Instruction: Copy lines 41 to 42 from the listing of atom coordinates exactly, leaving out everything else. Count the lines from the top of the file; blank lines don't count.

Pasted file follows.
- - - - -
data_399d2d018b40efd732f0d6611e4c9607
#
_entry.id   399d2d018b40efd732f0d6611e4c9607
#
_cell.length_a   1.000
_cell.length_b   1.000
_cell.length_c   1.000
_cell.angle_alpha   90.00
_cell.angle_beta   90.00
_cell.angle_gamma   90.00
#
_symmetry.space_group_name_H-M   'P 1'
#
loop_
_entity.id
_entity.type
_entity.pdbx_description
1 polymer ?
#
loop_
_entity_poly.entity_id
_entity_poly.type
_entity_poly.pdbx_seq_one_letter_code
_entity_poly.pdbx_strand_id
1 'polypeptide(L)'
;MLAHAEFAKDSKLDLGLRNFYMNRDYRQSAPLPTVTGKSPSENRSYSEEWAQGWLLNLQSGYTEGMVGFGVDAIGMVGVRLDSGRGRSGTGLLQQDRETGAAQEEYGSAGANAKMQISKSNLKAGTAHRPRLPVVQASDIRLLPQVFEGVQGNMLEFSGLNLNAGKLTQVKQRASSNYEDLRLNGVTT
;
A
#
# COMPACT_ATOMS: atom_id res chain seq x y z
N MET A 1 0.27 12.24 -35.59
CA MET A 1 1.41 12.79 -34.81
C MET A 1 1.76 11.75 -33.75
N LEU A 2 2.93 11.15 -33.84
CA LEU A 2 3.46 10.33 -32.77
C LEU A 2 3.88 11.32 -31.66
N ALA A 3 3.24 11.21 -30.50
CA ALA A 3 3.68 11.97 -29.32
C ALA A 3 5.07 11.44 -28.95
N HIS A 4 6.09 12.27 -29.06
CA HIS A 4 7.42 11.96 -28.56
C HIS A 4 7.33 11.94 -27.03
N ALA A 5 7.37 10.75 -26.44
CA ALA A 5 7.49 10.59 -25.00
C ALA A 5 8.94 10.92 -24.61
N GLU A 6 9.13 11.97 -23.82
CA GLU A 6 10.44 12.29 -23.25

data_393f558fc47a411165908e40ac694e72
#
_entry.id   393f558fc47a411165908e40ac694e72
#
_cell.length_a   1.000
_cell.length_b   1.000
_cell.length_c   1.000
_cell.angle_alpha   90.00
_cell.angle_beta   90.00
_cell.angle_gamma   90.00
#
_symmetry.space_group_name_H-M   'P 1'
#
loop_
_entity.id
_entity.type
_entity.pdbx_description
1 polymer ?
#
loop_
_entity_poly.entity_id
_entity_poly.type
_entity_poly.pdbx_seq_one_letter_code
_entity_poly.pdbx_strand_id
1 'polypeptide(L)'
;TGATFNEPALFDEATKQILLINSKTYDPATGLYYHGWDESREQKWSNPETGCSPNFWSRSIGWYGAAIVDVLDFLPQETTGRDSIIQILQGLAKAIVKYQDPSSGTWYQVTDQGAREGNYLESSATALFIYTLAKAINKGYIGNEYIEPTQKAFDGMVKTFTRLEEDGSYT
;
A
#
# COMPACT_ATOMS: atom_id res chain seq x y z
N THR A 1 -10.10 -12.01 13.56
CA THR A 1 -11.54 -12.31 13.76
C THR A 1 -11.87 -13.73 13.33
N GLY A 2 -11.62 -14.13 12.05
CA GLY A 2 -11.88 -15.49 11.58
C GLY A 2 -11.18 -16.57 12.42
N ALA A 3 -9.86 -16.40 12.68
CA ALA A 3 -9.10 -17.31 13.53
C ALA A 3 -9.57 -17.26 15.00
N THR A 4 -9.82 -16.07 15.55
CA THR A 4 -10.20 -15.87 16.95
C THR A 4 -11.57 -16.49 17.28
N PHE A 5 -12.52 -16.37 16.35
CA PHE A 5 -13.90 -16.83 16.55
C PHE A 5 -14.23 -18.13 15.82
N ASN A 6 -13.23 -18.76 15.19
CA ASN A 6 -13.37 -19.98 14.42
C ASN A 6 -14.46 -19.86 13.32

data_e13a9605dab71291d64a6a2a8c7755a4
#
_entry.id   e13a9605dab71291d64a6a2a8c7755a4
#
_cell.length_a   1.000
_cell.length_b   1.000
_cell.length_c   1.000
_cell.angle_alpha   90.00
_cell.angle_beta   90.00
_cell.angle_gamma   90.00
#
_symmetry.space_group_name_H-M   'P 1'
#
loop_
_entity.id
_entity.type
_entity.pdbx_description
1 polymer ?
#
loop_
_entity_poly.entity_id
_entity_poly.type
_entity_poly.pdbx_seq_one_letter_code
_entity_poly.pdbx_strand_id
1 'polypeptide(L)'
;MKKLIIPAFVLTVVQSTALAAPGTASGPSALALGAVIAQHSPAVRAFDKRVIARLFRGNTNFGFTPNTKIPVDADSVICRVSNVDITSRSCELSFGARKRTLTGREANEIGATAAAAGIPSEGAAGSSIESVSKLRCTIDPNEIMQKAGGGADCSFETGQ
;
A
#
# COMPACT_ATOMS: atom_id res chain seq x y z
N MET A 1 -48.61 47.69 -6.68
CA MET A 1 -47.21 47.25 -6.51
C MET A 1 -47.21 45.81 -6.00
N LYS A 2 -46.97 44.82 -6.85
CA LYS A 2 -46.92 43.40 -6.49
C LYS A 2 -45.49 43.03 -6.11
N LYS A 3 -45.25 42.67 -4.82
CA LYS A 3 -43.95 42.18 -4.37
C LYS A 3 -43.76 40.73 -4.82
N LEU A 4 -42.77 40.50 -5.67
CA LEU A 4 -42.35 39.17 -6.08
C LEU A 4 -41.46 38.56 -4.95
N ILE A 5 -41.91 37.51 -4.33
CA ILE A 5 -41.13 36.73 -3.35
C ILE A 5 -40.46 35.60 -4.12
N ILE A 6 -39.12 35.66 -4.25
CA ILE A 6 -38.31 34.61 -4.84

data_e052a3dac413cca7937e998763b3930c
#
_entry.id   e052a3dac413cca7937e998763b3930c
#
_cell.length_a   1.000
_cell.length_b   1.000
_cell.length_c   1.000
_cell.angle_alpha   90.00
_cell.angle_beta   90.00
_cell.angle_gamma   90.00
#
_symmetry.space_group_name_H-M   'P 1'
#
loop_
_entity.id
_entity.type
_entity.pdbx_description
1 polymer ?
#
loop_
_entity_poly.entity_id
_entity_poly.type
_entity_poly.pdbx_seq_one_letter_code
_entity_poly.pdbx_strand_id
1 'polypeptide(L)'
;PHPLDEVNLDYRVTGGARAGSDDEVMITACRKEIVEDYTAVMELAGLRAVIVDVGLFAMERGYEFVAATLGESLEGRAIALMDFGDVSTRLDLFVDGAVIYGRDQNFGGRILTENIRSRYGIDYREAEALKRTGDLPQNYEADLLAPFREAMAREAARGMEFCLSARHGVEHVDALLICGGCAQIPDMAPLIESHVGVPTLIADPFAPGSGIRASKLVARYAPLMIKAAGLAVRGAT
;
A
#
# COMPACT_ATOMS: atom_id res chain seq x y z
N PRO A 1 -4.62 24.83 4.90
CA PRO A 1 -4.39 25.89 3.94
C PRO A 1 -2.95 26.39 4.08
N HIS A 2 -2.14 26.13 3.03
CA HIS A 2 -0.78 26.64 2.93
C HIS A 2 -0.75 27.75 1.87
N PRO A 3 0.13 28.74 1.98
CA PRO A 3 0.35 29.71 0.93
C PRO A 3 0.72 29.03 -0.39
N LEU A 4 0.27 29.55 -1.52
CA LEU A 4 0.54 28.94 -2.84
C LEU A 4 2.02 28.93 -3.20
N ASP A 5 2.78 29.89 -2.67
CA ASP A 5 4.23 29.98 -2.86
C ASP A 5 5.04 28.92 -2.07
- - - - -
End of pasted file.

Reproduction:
CA HIS A 4 7.42 11.96 -28.56
C HIS A 4 7.33 11.94 -27.03